Introduction

Saving data locally in the digital world means writing data to a file on the devices systems. Files are stored in folders on said systems. But we don't have a folder structure on iOS as we have it on macOS (or on any other operating system) -- so where do we save data?

We could be using Core Data, which is a framework Apple provides us with to store data locally in a SQLite database. But perhaps we are planning on using our own NoSQL server backend in the end and for that reason want to save JSON files locally right from the start?

We could also use iOS's UserDefaults, which enables us to store key-value pairs locally, but that framework is not supposed to be used to persist data -- it is rather meant to be used to store a minimal amount of informations such as the currently logged in username or other informations on states of the app (and you don't want to use it to store a user's password in any case because of security reasons!).

So, we do want to get access to a means enabling us to write informations to a file somewhere on the iOS device in a way that it can be read at a later stage.

FileManager to the help

FileManager is an iOS class in Foundation, that enables you to work with folders and files on your iOS device. Because applications on iOS are sandboxed, there aren't too many places where data can be stored. A good place to store data though is the user's documents directory within the application's sandbox.

Accessing the user's documents directory can be done like so:

let documentsURL = FileManager.default.urls(for: .documentsDirectory, in: .userDomainMask).first

In prose, above code means, that we are accessing the default instance of FileManager (which is a singleton) to access its method urls(for:in:). Within the for value we tell it to access the documents directory, with the in value we demand access to the user's home folder. Because urls(for:in:) results in an array of URLs , but we only need the first one, we can use subscripting ([0]) to access the first element in this array. Note that we cannot use the first property of urls because that is an optional and we don't want documentsURL to be an optional -- of course we could force unwrap or securely unwrap with if let, but it seems to me that this is not as swifty as we want it to be, so we stick to subscripting for now.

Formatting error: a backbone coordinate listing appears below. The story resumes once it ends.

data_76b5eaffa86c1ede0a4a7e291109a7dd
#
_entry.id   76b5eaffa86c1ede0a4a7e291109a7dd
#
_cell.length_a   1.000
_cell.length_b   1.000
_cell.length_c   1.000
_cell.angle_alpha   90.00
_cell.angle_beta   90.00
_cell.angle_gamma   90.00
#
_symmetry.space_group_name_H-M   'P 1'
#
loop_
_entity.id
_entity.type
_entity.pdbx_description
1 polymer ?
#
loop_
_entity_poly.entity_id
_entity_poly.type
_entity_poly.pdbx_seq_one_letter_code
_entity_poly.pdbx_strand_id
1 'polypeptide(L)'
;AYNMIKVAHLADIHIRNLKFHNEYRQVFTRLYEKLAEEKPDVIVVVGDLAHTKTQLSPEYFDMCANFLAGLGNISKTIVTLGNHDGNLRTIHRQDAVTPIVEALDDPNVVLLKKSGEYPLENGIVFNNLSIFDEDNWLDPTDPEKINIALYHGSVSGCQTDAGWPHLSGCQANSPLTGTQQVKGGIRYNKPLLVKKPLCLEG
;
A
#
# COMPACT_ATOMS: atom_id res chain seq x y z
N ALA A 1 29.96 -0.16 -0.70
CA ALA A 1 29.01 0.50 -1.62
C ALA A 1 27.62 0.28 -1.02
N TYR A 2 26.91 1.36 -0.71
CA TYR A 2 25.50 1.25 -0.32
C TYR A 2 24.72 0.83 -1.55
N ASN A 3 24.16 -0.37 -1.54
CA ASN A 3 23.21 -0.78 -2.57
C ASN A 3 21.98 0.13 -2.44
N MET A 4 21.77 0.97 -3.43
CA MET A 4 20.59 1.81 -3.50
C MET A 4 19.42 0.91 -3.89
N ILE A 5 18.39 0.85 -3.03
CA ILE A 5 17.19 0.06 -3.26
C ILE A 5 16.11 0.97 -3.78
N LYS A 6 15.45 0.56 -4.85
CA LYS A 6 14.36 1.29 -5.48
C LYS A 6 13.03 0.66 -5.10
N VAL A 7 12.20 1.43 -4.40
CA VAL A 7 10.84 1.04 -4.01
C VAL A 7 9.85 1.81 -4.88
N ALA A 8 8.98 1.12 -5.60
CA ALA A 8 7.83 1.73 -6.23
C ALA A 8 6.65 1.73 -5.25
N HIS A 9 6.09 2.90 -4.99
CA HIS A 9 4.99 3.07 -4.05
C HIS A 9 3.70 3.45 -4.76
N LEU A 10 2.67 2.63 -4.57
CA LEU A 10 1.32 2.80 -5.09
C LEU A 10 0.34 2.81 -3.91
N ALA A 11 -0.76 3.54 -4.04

What is this URLthing?

According to Apple's documentation, URL is a struct, that

[...] identifies the location of a resource, such as an item on a remote server or the path to a local file.

So, plainly put, as soon as you are working with files -- be it locally or remote -- you are dealing with URLs.

Extending FileManager to have a documentsURL-property

To be able to access the user's documents folder more consistently in your project and not have to instantiate a new object over and over again, we can create our own littel extension on FileManager. To do so, I recommend creating a new folder in your project named extensions. Within that folder, we create a new File called FileManager.swift with the following code:

import Foundation

public extension FileManager {
    static var documentsDirectory: URL {
        return FileManager.default.urls(for: .documentDirectory, in: .userDomainMask)[0]
    }
}

We specify the extension to be public, so that we can have access to it from everywhere in our project. We than create a computed property documentsDirectory, which is static, so that it's not re-instantiated again with each call, following the singleton pattern.

With this extension in place, we can now get the document's directory be just calling

let docDir = FileManager.documentsDirectory

What's next?

In the next blogpost in this series, I will proceed to write data to disk and read again from disk using the user's document directory.

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